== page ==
Lot 1338.1, meanwhile, was painted in Cashmere over Linen leather and although it had a 1958 Corvette VIN, the chassis underneath was a modern frame by noted builder Art Morrison. It also featured a 6.2-liter LT1 engine from a 2023 Corvette as well as an automatic transmission, adjustable coilovers, 19-inch alloy wheels, Wilwood disc brakes, and air conditioning. Aside from some fit issues with the windshield and door posts, it was a gorgeous, comfortable, and surely exhilarating ride. It sold for $440,000—double the final price of the factory-correct ’58.
Then there were the 1963 coupes, lots 1363 (stock) and 1363.1 (custom). Lot 1363 was a Sebring Silver over black vinyl split-window coupe restored to like new. Not only that, it was a rare Z06 Competition model, which in 1963 got you a 327 cubic inch, 360-hp fuel-injected engine, Positraction rear end, heavy-duty shocks, larger front anti-roll bar, and upgraded brakes. It was Bloomington Gold certified and has been awarded NCRS Top Flight. A genuine Z06 is among the most valuable early Corvettes, and this one sold for $330,000.
Lot 1363.1, the very next car across the block in WestWorld, was another split-window coupe finished in black over red leather. Its modern drivetrain was made up of a Wegner LS9 block, an LT4 crankshaft, a Magnuson supercharger, and a Tremec T56 6-speed manual. It rode on a low chassis frame, also from Art Morrison, as well as coilovers and a multi-link suspension. Other upgrades included Wilwood brakes, Schott alloy wheels, Vintage air conditioning, and Recaro seats. It sold for $412,500.
The contrast goes beyond price because these are of course very different vehicles despite sharing the same year/make/model. The restomods are fresh and beautiful but also up-to-date in their performance and luxury equipment. They are each unique statements of style and exclusivity. Their appeal is immediately apparent, though they may only be driven a few miles to a show or in a parade, then exquisitely detailed to remove all traces of dust, dirt, or—God forbid—mud. But as they age, even with limited and careful use, their “edge” will soften. Patina is not the friend of the restomod. A digital touchscreen from 2024 in a 1964 Corvette may look awkward and out of place in 2044.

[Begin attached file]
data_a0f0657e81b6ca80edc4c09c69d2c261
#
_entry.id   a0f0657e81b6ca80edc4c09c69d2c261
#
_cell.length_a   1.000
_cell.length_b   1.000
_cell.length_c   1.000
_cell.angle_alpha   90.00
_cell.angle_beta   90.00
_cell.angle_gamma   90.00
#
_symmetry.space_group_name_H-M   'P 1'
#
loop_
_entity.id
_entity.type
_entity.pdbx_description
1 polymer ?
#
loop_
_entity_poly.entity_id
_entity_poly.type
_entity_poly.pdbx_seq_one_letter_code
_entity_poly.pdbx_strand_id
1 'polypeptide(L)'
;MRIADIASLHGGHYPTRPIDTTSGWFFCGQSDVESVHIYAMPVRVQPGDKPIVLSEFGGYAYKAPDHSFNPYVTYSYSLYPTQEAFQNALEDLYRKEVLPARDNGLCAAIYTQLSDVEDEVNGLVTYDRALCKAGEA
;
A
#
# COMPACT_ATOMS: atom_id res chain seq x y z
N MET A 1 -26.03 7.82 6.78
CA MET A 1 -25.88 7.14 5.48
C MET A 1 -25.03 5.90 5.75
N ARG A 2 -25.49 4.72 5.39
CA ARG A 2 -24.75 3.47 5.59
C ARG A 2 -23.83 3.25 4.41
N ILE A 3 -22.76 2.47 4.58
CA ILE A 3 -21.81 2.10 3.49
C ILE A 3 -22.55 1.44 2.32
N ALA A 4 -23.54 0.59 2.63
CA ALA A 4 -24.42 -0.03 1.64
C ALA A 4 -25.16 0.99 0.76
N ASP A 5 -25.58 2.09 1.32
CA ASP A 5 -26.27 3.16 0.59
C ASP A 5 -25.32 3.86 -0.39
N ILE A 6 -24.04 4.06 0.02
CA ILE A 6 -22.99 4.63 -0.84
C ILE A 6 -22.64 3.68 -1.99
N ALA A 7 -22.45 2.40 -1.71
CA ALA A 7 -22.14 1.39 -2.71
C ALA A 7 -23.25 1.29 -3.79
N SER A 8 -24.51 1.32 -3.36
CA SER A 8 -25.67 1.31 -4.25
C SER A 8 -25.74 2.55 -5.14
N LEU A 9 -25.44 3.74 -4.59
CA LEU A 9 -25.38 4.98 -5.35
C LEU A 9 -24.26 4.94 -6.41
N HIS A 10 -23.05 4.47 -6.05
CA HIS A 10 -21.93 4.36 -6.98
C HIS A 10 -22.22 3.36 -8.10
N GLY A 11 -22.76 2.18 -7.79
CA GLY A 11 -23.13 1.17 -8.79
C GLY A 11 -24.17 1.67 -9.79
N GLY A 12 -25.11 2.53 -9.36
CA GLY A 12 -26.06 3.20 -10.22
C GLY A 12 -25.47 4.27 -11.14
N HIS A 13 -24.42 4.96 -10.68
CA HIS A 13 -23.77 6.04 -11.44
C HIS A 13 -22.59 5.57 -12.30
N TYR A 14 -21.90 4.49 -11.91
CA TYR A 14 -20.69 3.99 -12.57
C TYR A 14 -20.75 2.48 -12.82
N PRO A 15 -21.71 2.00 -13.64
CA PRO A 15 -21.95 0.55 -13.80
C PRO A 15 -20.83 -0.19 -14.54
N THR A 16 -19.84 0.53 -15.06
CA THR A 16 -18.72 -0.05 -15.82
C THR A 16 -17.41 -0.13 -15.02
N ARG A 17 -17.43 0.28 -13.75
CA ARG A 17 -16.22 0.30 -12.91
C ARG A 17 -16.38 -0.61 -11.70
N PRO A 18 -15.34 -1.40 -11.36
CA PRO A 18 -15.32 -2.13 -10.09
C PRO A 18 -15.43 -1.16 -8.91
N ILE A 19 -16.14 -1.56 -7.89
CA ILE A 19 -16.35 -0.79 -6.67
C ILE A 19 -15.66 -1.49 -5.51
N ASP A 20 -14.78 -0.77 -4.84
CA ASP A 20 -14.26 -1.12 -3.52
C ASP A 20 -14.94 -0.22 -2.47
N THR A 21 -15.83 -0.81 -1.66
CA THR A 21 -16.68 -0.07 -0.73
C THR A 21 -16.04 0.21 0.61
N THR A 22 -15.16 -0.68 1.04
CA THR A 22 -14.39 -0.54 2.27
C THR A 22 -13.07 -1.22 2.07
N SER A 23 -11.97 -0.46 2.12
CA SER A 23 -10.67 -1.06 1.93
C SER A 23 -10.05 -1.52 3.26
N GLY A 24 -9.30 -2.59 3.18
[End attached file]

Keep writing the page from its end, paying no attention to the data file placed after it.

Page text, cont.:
Factory-correct restored cars age and lose their edge, too, but to a far lesser extent. Should the restored cars get used to the point where they show patina, the act of re-restoring them can also help boost their value once more. Owning one of these Corvette customs is surely a satisfying experience, not only for the feeling behind the wheel but also for possessing a singular, intricately assembled, and detailed creation with a special combination of style, power, technical sophistication, and performance. Owning one of the carefully restored original configuration Corvettes is less distinctive, but also less subjective and more historically relevant as an authentic, unmolested piece of the era that produced them.
Different versions of the same car for different buyers, then. But the collector car market, which has long favored authentic factory-correct above all else, is now embracing custom creations with open arms.